This captivating volume dives into the complexities of racism and White Saviorism in North/South relations. With contributions from 19 experts across the Global South, this book examines its prevalence within Western initiatives for international development. Through a blend of theoretical topics, testimonies, stories and personal experiences these contributors shed light on implicit as well as explicit forms of White Saviorism – all with sensitivity to broaden an understanding through multi-dimensional approaches that truly transcend borders.

    Edited by: Themrise Khan, Kanakulya Dickson, Maïka Sondarjee

    Combining praxis-informed theorization and accounts grounded in authors’ own experiences in the White Savior Industrial Complex, these succinct and accessible chapters bring the realities of racial capitalism in international development to life. I was both educated and enraged! — Alana Lentin, author of Why Race Still Matters

    This is a must-read book for anyone who wants to understand how many people contribute to upholding an oppressive White supremacist global system. — Amiera Sawas, Researcher and Advocate

    This is a terrific work of deep unmasking and engagement with the proverbial but the always invisible elephant in the room of international development, that of the White gaze—correctly rendered here as the “industrial-colonial-patriarchal-White savior complex.” Sabelo J. Ndlovu-Gatsheni, author of Epistemic Freedom in Africa: Deprovincialization and Decolonization

    White Saviorism in International Development unveils the hypocrisies undergirding development projects led by the Global South for the Global South. … It examines the intimate linkages between coloniality, development, and White Saviorism.— Jairo I. Fúnez-Flores, Texas Tech University

    White Saviorism in International Development is an important and timely book that should be read by all international development students and practitioners. — Dylan Mathews, CEO Peace Direct, Chairperson CIVICUS Alliance

  • Black Anarchism and the Black Radical Tradition: Moving Beyond Racial Capitalism

    I am glad to see that there is a second wave of Black anarchists since 2015, arriving on the scene. I support the rights of all Black anarchists to build their movements, and I defend the rights of Anarkata. I don’t agree with everything in this book, but that is immaterial. This is an excellent book and well written. —  Lorenzo Kom’boa Ervin, activist and author of Anarchism and the Black Revolution and The Progressive Plantation. During his over 50 years as an anarchist, Ervin was a member of the Student Nonviolent Coordinating Committee (SNCC), the Black Panther Party, and Concerned Citizens for Justice. He founded the first Black anarchist federation in North America, Black Autonomy.

    This revolutionary book reveals the political power of “stretching” the classical anarchic tradition to critiques of racial capitalism. Bagby-Williams and Suekama deliver an accessible, thought-provoking analysis of two waves of Black American anarchism: that which arose from 20th-century politics of Black liberation and the later reanimation of anarchism triggered by 21st-century killings by American police. The authors layer deep class criticism with insightful case studies not just to retrace a history of Black Anarchism but to make a compelling argument about the diversity of thought that influences the radical tradition. With this book, the historical and continuing contributions of feminist thought, queer activism, and anti-colonial struggle to the movement are made clear. Readers will learn that Black Anarchism has not died due to “progress,” but rather proliferated in light of the American tragedy that is capitalism, imperialism and brutal, carceral control. This book has nuance. Read it now!” — S.M. Rodriguez, Ph.D., Assistant Professor of Gender, Rights and Human Rights, London School of Economics, and author of The Economies of Queer Inclusion: Transnational Organizing for LGBTI Rights in Uganda. www.smrodriguez.com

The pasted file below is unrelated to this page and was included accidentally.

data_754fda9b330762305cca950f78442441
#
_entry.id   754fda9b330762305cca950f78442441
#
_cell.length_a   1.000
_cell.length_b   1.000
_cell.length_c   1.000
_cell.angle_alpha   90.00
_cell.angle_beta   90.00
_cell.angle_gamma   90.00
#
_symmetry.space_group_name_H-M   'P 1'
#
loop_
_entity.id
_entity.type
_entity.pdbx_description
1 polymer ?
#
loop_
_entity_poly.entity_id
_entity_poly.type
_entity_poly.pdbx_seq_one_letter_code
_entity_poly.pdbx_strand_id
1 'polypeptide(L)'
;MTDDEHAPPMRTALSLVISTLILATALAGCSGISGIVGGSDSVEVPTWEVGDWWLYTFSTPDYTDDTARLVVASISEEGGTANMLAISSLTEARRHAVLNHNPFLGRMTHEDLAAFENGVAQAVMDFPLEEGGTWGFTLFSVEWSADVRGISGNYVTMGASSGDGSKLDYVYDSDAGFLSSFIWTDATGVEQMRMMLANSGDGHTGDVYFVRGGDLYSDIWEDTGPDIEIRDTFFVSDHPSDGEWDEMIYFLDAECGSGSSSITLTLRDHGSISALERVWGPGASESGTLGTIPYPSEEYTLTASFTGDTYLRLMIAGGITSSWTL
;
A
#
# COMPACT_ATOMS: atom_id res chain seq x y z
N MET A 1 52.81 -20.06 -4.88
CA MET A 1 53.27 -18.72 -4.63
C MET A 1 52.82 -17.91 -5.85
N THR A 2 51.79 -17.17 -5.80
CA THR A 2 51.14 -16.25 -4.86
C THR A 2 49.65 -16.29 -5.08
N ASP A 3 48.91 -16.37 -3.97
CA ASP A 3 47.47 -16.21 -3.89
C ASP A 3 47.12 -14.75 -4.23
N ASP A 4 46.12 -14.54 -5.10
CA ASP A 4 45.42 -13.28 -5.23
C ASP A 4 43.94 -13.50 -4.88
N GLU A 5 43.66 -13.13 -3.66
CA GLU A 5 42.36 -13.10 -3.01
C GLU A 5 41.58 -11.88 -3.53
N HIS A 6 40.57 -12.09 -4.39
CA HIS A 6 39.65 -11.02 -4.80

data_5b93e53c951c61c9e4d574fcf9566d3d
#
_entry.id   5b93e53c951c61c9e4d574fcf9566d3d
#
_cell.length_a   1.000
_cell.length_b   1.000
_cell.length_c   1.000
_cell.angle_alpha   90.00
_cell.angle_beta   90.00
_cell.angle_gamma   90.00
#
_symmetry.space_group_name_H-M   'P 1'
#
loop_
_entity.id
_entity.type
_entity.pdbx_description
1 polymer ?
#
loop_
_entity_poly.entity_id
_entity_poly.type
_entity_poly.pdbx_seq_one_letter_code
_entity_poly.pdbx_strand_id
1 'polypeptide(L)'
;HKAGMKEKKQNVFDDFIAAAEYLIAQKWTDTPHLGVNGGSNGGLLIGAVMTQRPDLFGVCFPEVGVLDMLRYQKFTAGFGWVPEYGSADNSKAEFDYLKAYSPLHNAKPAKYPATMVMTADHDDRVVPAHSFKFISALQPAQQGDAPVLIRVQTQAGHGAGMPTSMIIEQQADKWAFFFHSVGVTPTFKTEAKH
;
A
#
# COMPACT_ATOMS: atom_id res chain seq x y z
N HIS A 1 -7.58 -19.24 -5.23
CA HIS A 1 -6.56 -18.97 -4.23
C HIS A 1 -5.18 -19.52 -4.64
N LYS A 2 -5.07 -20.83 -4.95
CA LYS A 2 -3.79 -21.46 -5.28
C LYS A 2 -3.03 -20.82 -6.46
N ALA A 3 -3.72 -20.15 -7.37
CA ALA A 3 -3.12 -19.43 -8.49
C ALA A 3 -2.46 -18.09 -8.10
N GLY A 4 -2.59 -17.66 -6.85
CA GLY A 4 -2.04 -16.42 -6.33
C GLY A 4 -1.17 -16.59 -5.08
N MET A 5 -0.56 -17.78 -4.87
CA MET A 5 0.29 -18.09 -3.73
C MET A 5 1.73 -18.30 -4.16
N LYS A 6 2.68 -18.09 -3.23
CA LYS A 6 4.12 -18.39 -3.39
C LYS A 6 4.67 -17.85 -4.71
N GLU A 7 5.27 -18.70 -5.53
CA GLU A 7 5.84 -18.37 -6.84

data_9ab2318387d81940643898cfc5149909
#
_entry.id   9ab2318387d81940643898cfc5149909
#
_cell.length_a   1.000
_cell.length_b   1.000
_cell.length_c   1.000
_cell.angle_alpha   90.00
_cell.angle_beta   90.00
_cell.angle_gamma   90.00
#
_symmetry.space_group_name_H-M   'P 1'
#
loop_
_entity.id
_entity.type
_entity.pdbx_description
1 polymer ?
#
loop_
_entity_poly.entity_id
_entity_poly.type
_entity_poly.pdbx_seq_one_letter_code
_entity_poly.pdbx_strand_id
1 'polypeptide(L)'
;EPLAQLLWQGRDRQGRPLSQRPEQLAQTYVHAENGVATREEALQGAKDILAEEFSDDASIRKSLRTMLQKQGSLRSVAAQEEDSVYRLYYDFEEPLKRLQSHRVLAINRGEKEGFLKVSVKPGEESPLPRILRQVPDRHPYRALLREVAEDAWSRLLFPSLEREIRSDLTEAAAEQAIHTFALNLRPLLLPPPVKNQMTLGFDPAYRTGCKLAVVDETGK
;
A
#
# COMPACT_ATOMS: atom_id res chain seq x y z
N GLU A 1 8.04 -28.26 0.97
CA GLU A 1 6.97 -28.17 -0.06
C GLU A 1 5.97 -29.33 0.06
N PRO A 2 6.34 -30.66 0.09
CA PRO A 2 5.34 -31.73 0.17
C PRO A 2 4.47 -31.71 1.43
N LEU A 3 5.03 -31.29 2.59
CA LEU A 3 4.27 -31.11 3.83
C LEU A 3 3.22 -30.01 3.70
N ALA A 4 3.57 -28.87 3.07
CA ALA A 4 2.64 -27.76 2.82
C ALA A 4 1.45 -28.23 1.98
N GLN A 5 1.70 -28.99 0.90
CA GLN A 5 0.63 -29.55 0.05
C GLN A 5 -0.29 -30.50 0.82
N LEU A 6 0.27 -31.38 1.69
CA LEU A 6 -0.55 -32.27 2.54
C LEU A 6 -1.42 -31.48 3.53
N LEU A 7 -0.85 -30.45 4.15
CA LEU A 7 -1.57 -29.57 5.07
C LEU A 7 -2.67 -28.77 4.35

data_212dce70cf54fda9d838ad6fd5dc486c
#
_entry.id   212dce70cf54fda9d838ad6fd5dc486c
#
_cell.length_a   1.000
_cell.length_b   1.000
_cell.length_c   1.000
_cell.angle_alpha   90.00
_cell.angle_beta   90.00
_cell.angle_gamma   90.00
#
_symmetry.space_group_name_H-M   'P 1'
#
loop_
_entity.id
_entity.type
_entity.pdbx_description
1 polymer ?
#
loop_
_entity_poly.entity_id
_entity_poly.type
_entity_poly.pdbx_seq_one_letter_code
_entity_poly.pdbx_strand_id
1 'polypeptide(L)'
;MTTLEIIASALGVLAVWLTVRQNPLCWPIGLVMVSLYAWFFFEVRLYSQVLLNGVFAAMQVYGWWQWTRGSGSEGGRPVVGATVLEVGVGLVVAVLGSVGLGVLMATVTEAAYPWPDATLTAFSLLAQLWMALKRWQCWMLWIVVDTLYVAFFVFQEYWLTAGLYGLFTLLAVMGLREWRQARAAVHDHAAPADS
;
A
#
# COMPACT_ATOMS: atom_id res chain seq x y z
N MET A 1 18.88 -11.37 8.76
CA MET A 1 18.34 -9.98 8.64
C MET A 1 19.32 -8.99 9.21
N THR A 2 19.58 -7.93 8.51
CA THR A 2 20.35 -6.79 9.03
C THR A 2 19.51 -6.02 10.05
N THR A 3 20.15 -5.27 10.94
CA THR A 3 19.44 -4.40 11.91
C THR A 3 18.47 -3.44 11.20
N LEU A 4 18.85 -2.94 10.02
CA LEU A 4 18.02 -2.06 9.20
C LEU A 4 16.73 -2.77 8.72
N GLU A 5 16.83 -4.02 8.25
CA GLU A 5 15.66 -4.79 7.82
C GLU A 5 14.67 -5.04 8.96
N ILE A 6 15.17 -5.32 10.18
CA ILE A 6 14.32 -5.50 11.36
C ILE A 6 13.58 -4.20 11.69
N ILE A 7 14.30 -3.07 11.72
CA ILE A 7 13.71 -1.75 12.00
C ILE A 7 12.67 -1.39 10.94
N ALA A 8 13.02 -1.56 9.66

A necessary and accessible historical analysis of the often overlooked Black anarchism. Bagby-Williams and Za Suekama demonstrate that any revolutionary movement truly committed to a post-capitalist world must constructively engage with this Black radical tradition. — Toni Harrison, Black Canadian writer, community organizer, and host of the podcast Actually Existing Socialism (https://podbay.fm/p/actually-existing-socialism).

    Thank you for sharing the pamphlet. Once we started reading it we could not put it down. It was refreshing to learn about the different texts, approaches and experiences of Black anarchism. What stood out the most for us was the inclusion of feminist and queer perspectives moving away from the ableist heteropatriarchy lens. The authors recognize the importance of pan-Africanism as one source of Black anarchism. They also emphasize the Black anarchist insight that all forms of oppression must be fought, to better address the challenges across all oppressed and Black bodies. In an era where movements are advocating for the abolition or reform of oppressive systems, this text helps reflect and reimagine what new inclusive systems may look like. It also makes an important analysis that highlights the complexity and diversity in Black anarchism, which is essential if we are to confront the white savior complex and complacency in addressing inequities and dismantling racial capitalism. —Tinashe Goronga, medical doctor and public health leader in Zimbabwe; coordinator of EqualHealth’s Global Campaign Against Racism affiliated with the international Social Medicine Consortium; and Mandela Washington Fellow for 2022; and Yeukai Chikwenhere, pharmacist and global health researcher in Zimbabwe, co-founder for the Centre for Health Equity, and community organizer for EqualHealth’s Global Campaign Against Racism.